• Second annual Homemakers’ tea to benefit ovarian cancer research

    Carroll County Homemakers are having their second annual Spring Tea from 11 a.m. to 1 p.m., Saturday, April 13. The cost is $10 per person or $50 for a table of six. One child 6 and under is free with a paying adult. Other children under 10 are only $5. Children under age of 9 will receive a gift.

    The money raised from the tea will be donated to the University of Kentucky Ovarian Cancer Research Fund. Last year the Carroll County Homemakers raised over $1,400.00 for Ovarian Cancer Research.

  • 4-Hers prepare for district competition

    Spring break has been a busy week for some 4-Hers. On Monday and Tuesday, we had sewing classes and on Wed-nesday we canned salsa.

    On Friday, we will be practicing our speeches and demonstrations to go on to the district competition Williamstown.

    The following 4-H members will be participating in the district speech competition:

    Mary Coghill, 9, Care of a Dog

    Trey Raybourn, 10, Michael Jordan

    Brenten Wright, 11, Volcanoes

    Alexis Stephenson, 16, Organ Donor

  • Poultry class set for April 11

    Poultry is Kentucky’s number one agricultural industry with production numbers around $900 million dollars.

    Poultry refers to a group of domesticated birds kept for food (meat and/or eggs), fiber (feathers), entertainment (racing, exhibition, hunting, etc.) or work (messenger pigeons). These birds include chickens, turkeys, ducks, geese, pigeons, guinea fowl, quail, ostrich, and emus.

  • Tax surprise? Check your withholdings

    Those who have filed their taxes early may have gotten a surprise this year.

    Business Insider reports that the average refund issued in Kentucky in 2018 was $2,648, and early IRS data indicates that nationwide refunds may be down in 2019. This is the first tax season since federal tax law changes went into effect, which may mean bigger or smaller refunds than normal if taxpayers did not adjust their withholdings.

  • Mowing season begins with the onset of spring weather

    What a treat today to see temperatures in the mid-sixties. Spring is arriving! With spring comes one of my favorite pastimes—mowing the yard. The spring-like temperatures and rain are making a big impact on our yards, and that first mowing of the year is approaching. Mowing grass is an important task and there are some points we should consider as we begin the mowing season.

  • Make wise use of tax refunds

    It’s that time of year when we get excited about our tax refunds. By responsibly using this one-time infusion of cash, you can improve your financial standing.

    You could wisely use your tax refund to add to your emergency savings account. Most of us do not have enough money saved in the event of job loss, sickness or another unexpected event that prevents us from working.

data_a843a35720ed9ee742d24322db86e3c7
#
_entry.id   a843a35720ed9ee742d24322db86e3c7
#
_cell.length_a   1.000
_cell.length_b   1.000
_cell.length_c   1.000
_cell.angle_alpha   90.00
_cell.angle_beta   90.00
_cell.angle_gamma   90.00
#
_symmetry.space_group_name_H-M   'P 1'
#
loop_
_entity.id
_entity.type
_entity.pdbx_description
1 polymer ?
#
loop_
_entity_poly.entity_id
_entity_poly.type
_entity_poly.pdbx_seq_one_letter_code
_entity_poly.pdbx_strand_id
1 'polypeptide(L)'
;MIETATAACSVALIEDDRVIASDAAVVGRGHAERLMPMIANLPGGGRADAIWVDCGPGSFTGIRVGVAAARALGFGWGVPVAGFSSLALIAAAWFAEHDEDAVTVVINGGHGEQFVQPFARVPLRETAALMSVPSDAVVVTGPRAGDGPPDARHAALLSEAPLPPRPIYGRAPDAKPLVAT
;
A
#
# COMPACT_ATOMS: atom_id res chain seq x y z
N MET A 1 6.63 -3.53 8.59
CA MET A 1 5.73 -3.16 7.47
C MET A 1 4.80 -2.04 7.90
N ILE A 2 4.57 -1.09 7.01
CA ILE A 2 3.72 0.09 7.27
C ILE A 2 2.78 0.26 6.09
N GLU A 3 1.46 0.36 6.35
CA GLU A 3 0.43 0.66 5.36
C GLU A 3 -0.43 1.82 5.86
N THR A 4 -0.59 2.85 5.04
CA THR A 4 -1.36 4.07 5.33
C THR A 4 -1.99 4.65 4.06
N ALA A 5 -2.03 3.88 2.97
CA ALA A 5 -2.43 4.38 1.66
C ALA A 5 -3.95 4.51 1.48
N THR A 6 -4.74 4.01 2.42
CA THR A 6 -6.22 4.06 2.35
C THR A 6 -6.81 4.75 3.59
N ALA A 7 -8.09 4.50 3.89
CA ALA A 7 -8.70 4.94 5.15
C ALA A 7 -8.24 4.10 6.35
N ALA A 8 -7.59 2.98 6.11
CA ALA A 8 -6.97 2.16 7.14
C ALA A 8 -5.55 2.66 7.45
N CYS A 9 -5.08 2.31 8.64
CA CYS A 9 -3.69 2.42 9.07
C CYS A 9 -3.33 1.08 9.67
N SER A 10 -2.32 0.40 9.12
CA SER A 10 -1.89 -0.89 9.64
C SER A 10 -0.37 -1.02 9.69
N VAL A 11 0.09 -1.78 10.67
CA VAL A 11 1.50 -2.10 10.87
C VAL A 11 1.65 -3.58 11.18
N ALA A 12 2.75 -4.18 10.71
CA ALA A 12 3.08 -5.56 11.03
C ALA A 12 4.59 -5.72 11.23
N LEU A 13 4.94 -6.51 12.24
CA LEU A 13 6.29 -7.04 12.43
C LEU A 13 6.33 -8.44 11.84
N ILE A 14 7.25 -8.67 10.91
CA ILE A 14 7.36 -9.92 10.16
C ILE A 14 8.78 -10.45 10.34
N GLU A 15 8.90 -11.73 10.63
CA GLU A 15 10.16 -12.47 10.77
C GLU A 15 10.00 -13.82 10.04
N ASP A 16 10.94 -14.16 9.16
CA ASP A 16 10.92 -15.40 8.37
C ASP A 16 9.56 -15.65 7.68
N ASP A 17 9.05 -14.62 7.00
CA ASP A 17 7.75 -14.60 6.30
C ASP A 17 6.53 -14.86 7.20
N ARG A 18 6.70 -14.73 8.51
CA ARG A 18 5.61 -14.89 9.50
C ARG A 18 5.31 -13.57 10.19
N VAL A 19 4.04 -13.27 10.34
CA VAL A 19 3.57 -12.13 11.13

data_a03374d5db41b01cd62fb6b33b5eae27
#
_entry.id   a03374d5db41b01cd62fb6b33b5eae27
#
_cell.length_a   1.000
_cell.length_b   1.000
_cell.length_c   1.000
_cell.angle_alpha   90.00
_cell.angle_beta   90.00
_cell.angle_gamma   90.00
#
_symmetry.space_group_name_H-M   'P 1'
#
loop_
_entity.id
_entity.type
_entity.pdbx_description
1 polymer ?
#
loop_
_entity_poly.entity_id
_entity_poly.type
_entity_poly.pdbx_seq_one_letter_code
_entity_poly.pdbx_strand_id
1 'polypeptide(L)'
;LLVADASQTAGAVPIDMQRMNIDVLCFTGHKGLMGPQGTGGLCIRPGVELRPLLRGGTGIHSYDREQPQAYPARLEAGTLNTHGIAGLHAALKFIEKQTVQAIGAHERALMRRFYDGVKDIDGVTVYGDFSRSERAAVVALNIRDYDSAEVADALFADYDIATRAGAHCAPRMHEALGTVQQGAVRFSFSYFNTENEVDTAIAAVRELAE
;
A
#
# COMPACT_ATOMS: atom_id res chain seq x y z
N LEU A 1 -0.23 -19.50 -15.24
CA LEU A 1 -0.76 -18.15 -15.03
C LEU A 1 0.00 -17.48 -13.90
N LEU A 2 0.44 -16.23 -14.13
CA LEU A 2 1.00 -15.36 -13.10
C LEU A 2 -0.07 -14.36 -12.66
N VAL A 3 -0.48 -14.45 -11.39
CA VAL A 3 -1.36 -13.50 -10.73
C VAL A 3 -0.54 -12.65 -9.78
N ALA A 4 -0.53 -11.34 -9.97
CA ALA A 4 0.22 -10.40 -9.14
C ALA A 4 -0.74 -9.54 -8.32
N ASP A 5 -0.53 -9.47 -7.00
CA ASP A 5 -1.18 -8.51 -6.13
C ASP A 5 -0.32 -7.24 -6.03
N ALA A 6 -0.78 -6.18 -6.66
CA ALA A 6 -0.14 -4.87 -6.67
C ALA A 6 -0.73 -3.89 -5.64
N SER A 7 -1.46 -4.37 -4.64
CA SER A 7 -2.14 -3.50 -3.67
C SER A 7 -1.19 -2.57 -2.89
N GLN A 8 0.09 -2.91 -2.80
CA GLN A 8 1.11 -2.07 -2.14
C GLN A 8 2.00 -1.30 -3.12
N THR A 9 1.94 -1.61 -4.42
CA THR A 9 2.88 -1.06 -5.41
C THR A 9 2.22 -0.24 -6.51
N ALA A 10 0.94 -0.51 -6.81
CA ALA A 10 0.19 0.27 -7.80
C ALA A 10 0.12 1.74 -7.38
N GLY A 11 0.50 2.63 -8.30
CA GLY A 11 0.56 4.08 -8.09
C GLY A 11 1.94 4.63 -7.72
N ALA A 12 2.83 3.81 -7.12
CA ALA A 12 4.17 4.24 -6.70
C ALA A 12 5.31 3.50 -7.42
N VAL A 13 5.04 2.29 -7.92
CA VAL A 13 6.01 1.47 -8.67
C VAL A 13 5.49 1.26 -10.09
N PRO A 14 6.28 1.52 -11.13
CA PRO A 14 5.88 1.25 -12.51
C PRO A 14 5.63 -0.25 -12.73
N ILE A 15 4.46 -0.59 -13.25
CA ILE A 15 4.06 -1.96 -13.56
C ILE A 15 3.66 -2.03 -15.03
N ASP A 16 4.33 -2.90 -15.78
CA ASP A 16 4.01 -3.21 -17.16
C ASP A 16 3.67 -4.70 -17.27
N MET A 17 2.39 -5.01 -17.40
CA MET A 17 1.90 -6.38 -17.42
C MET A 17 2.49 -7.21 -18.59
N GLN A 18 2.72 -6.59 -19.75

• Farmers may have additional problems with weeds due to rainy start to year

    Extensive wet weather conditions during the past fall and winter have resulted in pasture fields that have bare soil and thin vegetative cover, particularly in areas that have been used for winter feeding.

    Fields with thin stands of desirable pasture species are more likely to contain winter annual weeds such as chickweed, henbit, purple deadnettle, and mustard species. As these cool-season weeds die back, warm-season weeds such as common cocklebur and common ragweed will likely emerge this summer and take their place.

  • Spring allergies cause suffering

    Spring is a time for renewal, but if you suffer from seasonal allergies this renewal can make this time of year miserable.

  • Tips for adding taxus to your landscaping

    Taxus, also known as a yew, is an evergreen shrub commonly found in landscapes. As spring begins to arrive and shrubs come out of dormancy, we may notice some issues. Let’s take a closer look at what could be wrong with the taxus…

    Numerous conditions can cause these shrubs to exhibit yellowing and browning symptoms. While diseases and insect pests can result in damage, Taxus troubles are often the result of adverse growing conditions. Think about the following questions to help you address an issue, followed by recommendations:

  • The essentials on essential oils

    By now, you’ve likely heard about essential oils, but may not be familiar with their benefits and risks. Essential oils are highly concentrated oils derived from plants. While used for centuries, their popularity has soared, especially among individuals looking for natural healing options.